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Government Puts Polytechnics In Peril


Grant
ROBERTSON
Tertiary Education, Skills and Training spokesperson

22 November 2012 MEDIA STATEMENT

Government Puts Polytechnics In Peril

The Government’s decision to cut $32 million in funding from polytechnics is a major blow to institutions that play a critical role in promoting regional economic growth, jobs and skills, Labour’s Tertiary Education, Skills and Training spokesperson Grant Robertson said.

“The Government has stopped funding foundation courses at a number of polytechnics and handed over the programmes to private providers. The result is a range of programmes and student places being cut and widespread job losses. These polytechnics are the heart of training and skills development in the regions and the Government is undermining them.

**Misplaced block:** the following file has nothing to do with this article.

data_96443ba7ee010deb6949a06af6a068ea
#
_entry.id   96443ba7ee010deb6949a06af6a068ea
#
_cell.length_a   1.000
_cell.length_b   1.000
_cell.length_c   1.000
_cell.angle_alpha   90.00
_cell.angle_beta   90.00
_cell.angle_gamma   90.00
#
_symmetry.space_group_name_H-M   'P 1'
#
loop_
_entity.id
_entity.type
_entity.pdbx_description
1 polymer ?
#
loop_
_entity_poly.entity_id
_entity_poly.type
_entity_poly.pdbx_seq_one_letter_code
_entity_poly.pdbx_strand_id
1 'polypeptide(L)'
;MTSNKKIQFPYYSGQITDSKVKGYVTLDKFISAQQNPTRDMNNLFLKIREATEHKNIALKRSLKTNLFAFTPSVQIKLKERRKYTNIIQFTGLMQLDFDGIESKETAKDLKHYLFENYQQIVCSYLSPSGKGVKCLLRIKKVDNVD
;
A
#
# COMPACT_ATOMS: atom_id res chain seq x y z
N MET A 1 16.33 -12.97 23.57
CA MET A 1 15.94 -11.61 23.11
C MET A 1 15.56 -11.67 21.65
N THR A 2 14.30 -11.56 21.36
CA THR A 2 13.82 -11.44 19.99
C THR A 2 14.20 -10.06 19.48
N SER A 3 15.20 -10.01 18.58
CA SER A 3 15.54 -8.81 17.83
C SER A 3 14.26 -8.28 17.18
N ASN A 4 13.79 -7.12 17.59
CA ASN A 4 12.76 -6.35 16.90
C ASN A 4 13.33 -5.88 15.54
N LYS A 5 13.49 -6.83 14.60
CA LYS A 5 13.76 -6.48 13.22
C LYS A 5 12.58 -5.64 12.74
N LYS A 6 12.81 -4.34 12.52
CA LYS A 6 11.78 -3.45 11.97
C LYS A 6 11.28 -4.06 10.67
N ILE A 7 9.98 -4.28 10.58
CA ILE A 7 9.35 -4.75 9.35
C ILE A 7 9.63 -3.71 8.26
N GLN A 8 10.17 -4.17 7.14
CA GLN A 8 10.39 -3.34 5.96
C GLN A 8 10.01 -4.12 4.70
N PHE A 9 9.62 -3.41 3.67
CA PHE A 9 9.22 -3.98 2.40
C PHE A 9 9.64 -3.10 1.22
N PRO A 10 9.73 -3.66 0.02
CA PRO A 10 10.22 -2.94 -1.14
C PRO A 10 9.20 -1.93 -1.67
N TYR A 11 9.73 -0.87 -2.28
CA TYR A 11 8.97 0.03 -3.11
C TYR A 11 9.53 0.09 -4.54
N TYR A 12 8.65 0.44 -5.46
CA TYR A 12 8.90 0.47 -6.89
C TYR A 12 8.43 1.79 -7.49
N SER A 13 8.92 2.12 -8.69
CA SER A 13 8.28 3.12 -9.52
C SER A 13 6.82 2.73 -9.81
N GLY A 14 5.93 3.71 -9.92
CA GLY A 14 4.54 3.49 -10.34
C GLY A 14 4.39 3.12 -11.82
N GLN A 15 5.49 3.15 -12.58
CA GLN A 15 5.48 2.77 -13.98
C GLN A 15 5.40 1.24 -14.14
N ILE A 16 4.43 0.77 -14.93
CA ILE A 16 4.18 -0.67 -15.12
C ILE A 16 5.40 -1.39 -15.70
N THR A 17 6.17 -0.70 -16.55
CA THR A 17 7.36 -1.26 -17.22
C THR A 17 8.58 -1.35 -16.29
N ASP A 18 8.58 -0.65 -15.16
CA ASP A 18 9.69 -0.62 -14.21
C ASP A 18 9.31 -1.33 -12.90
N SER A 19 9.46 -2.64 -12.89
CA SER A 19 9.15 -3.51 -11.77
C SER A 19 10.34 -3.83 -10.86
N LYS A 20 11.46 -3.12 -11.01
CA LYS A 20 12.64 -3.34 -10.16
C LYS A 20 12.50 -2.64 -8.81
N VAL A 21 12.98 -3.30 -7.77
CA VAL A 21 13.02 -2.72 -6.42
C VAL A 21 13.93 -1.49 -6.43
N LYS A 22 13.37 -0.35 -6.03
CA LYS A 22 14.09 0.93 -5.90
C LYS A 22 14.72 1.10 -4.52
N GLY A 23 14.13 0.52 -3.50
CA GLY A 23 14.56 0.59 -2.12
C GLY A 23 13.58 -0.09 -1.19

“By allocating the programmes to private training providers the Government is pursuing its agenda of privatising more of the tertiary education sector. They are also chasing a least cost model. It might save them some money in the short term, but in the long term it will damage the quality of tertiary education that is provided, especially in the regions.

“So far polytechnics in south Auckland, New Plymouth, Whanganui, Palmerston North, Hawkes Bay and Nelson have announced cuts, and I am aware that there are more to come. The cuts to foundation studies programmes affect the overall provision that is possible, and the number of staff that can be employed. So far around 100 staff cuts have been announced. Thousands of student places have gone, and more than 25 courses have been cut. The flow-on affects to the institutions will be significant.

“Around the country today staff and students are protesting against these cuts. Steven Joyce and the National Government should listen to them. We expect polytechnics to provide a range of courses to meet the needs of their regions. These latest cuts come on the back of $60 million of earlier cuts. The Government simply cannot expect the polytechnics to keep providing the programmes and courses they have if they keep undermining them.

“It’s time for the Government to stop undermining, and get in behind quality public training that is needed to give New Zealand the skills to grow our economy,” Grant Robertson said.

ENDS

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